Out of all civil engineering work, industrial concrete floors are most certainly considered the easiest to create. This has often led to an underestimation of the importance of certain basic aspects which, while not being crucial for other structures, are essential in the case of concrete floors. Using high quality (and therefore durable) concrete is clearly a necessary condition but alone is not sufficient to guarantee good flooring. In addition to the design, the technological and executive aspects – which sometimes are linked to problems that are difficult to assess, should also be considered.
Keywords related to concrete floor slabs
The quality of an industrial concrete floor is highly dependent on obtaining a strong, durable, flat, and crack-free surface.
The surface properties of the floor are affected not only by the quality of the concrete, but also by the quality of the pouring and placement.
Time in casting and finishing is a critical variable on which the success or failure of the work in meeting the end user's expectations depends. Setting and hardening times, plastic and drying shrinkage deformations, segregation tendency, water/cement ratio, and workability are all extremely important factors to control when creating flooring as they affect the finishing process and, ultimately, the performance of the floor slab itself.
The execution itself, especially in finishing the concrete surface, can also affect the quality of the flooring. For example, a premature finishing operation or the presence of bleeding water on the surface of the concrete leads to a localised increase in the water/cement ratio with the formation of a layer of mortar with low mechanical strength values, low wear resistance and a strong tendency to crack and delaminate. Furthermore, a finish that is not performed at the right time with respect to the setting and hardening of the concrete, can result in defects in the planarity of the surface (curling).
Common challenges with concrete floors
In general, the characteristics of a concrete surface determine the serviceability of the flooring. Because of this, all phenomena that can lead to cracks in the concrete surface must be controlled.
Cracks, curling, and delamination are the main problems that can occur in a concrete floor, damaging the work and compromising the service life.
Plastic shrinkage, drying shrinkage, alkali-aggregate reaction, freeze and thaw cycles, and dimensional variations due to temperature changes are all phenomena that can induce stresses within the concrete leading to the formation of cracks that could compromise the performance of the flooring.
Plastic shrinkage is a phenomenon that occurs in the first few hours of a concrete’s service life because of surface capillary stresses that develop when the evaporation rate of the water is faster than the bleeding rate. Concrete structures with very large surface areas exposed to air, such as industrial floors, are particularly prone to plastic shrinkage.
Concrete deforms when the relative ambient humidity changes. More specifically, if the humidity is low, it contracts.
Since the tensile strength of concrete is much lower than its compressive strength (approx. 1/10), shrinkage in a confined structure induces a tensile stress that causes cracking. The extent of this shrinkage depends on the water/cement ratio and the aggregate/cement ratio, as well as on the shape and size of the structure:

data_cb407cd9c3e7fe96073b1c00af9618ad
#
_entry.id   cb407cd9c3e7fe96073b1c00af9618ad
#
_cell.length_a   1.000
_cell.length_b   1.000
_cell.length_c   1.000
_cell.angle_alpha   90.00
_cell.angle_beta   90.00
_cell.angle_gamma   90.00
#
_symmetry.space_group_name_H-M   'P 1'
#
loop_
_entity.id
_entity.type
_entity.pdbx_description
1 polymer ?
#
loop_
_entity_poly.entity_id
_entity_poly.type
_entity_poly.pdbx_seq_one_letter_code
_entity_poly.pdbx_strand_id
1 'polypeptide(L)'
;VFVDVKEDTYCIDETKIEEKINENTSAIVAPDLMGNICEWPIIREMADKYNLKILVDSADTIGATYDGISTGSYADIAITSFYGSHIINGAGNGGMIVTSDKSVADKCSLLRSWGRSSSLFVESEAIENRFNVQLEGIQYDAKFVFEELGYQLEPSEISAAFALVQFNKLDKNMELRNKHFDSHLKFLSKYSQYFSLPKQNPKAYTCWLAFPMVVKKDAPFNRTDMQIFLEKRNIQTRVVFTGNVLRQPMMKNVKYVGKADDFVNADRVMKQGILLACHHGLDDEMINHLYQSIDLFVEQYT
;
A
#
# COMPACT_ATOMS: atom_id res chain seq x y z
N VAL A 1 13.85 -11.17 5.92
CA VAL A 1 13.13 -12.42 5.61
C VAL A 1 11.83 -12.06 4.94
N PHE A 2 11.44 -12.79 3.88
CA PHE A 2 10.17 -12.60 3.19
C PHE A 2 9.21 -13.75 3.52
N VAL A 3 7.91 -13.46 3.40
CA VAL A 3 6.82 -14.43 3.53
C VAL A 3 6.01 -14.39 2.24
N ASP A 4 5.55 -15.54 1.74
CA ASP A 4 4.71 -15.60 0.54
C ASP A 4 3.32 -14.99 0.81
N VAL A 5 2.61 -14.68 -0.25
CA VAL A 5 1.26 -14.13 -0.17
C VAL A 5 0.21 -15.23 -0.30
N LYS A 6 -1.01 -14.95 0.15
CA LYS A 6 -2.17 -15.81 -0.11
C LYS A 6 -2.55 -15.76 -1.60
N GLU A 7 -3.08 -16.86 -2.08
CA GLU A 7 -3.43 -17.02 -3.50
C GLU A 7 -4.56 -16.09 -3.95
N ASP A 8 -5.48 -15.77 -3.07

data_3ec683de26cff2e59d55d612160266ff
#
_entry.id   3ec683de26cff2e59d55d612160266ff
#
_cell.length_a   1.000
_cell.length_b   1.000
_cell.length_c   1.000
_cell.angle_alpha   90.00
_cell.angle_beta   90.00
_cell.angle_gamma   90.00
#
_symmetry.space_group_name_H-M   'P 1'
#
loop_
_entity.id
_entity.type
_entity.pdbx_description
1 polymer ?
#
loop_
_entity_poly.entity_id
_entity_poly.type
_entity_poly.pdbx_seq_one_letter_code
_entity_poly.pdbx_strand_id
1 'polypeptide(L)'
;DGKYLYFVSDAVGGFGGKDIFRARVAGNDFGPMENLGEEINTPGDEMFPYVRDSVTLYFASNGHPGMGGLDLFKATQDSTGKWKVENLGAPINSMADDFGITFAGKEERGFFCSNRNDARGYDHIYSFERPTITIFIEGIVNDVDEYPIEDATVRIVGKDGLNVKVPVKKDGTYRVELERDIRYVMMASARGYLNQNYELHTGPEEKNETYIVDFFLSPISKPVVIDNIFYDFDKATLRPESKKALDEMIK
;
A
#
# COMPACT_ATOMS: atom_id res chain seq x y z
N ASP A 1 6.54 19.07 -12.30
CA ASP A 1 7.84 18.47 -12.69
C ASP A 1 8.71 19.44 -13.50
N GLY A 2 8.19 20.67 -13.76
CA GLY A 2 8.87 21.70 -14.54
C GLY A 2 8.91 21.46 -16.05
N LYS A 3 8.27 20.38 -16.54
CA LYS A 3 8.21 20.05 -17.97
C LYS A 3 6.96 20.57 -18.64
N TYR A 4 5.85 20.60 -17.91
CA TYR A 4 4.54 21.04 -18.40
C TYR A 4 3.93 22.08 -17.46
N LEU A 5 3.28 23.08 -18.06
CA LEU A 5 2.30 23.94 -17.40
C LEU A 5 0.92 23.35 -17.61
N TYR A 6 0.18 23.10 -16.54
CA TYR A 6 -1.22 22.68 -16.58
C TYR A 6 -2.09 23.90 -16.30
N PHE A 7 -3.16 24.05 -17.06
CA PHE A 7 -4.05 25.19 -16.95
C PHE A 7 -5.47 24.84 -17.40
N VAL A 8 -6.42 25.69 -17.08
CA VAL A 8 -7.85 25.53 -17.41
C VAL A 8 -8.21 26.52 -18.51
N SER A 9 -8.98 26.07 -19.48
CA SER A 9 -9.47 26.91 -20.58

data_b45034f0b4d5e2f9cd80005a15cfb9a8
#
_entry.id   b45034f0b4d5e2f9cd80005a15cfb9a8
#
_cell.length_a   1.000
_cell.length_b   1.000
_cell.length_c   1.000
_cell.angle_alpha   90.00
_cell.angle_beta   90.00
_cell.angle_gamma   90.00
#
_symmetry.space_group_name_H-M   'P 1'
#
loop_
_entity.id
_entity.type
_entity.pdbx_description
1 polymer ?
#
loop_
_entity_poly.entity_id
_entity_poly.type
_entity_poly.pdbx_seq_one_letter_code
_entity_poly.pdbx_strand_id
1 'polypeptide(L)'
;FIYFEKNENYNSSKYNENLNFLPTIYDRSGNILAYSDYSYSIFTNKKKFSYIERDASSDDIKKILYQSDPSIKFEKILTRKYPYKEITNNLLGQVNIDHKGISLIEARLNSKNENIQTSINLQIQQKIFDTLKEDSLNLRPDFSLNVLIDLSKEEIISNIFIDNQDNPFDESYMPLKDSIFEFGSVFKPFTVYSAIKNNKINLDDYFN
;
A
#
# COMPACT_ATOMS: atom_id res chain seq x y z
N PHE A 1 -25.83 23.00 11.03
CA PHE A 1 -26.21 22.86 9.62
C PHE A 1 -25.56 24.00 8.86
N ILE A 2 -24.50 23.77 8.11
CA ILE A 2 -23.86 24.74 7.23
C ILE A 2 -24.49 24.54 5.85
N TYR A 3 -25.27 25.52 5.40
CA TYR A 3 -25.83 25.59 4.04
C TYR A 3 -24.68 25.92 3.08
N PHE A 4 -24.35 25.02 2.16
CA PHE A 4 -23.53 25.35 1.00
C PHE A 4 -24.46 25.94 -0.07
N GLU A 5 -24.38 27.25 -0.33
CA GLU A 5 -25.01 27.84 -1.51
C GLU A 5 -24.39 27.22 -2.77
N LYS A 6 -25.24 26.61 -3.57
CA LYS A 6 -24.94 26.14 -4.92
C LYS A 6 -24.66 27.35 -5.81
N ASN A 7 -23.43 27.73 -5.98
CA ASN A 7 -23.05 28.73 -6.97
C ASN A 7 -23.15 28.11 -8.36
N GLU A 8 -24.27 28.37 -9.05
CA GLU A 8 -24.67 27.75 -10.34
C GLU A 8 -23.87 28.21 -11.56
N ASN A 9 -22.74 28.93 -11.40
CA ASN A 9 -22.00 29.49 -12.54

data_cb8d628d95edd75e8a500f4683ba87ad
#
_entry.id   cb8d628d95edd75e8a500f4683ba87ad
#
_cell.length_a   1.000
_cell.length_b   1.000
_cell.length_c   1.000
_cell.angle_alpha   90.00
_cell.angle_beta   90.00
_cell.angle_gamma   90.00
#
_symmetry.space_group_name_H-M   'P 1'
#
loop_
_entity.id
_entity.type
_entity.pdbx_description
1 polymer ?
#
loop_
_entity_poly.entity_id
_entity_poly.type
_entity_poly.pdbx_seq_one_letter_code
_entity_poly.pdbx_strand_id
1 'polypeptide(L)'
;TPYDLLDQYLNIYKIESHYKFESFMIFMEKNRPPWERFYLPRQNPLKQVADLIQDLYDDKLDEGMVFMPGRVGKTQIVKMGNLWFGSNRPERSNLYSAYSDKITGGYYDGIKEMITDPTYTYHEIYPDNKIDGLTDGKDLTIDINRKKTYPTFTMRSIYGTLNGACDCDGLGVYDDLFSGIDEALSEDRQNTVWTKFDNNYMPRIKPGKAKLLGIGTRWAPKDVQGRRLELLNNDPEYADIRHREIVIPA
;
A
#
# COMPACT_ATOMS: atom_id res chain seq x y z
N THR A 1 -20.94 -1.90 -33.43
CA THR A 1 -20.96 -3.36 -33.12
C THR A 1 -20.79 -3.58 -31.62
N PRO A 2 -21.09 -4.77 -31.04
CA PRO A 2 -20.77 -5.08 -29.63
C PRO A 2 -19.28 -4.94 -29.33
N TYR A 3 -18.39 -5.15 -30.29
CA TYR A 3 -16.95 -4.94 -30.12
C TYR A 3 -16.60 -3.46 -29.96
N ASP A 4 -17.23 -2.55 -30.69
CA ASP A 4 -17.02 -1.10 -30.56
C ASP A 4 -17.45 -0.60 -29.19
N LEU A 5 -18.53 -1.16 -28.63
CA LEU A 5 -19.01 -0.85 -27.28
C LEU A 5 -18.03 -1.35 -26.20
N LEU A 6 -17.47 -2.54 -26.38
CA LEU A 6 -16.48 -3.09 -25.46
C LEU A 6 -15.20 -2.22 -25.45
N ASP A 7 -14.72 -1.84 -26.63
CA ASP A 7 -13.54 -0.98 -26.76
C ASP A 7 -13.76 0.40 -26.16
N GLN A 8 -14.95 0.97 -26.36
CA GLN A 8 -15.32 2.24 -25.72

- The increase in the water/cement ratio causes greater shrinkage, because/as both the degree of water evaporation from the concrete and the level of concrete porosity increase.
- A reduction in the aggregate/cement ratio, on the other hand, induces an increase in shrinkage due to the greater volume of cement paste in the concrete mixture.
- As the surface/volume ratio increases, shrinkage also increases because more surface area is exposed to water evaporation.
Along with relative ambient humidity, temperature is the major driving factor when it comes to the shrinkage and cracking phenomena of the floor. Significant temperature differences within the thickness of a concrete structure lead to thermal cracking as a consequence of different contraction among the portions.
Curling of floor slabs is a direct consequence of shrinkage. This phenomenon occurs as a result of increasing contractions along the thickness of the slabs due to differential shrinkage, leading to defects of planarity and cracks along the edges of the joints.
The action of freeze-thaw cycles
If the temperature drops below 0°C, the water freezes and its volume increases causing a pressure capable of damaging the concrete. This phenomenon occurs cyclically in areas with a harsh climate and its effects can gradually worsen the top surface layer until it crumbles and delaminates. A typical example of structures subject to this phenomenon are industrial floors located outdoors in areas where the climate is very cold.
There are many factors that can cause a concrete floor to deteriorate prematurely. It should also be considered that the problems described above can add up, producing cracks, curling, and delamination very quickly.
For these reasons, it is always recommended to adopt a Flooring System that is the most appropriate combination of different products, each one specialized in solving a single problem. As a full solution, this System can tackle all the problems that can arise when creating an industrial floor.
The Flooring System is an effective tool for the contractor and ready-mix concrete supplier that enables them to deal with and provide the best flooring solution.
In the next blog article, our experts Nicoletta and José will explain in detail all the components of the Flooring System from Master Builders Solutions.
For more information on our products, please visit: www.master-builders-solutions.com.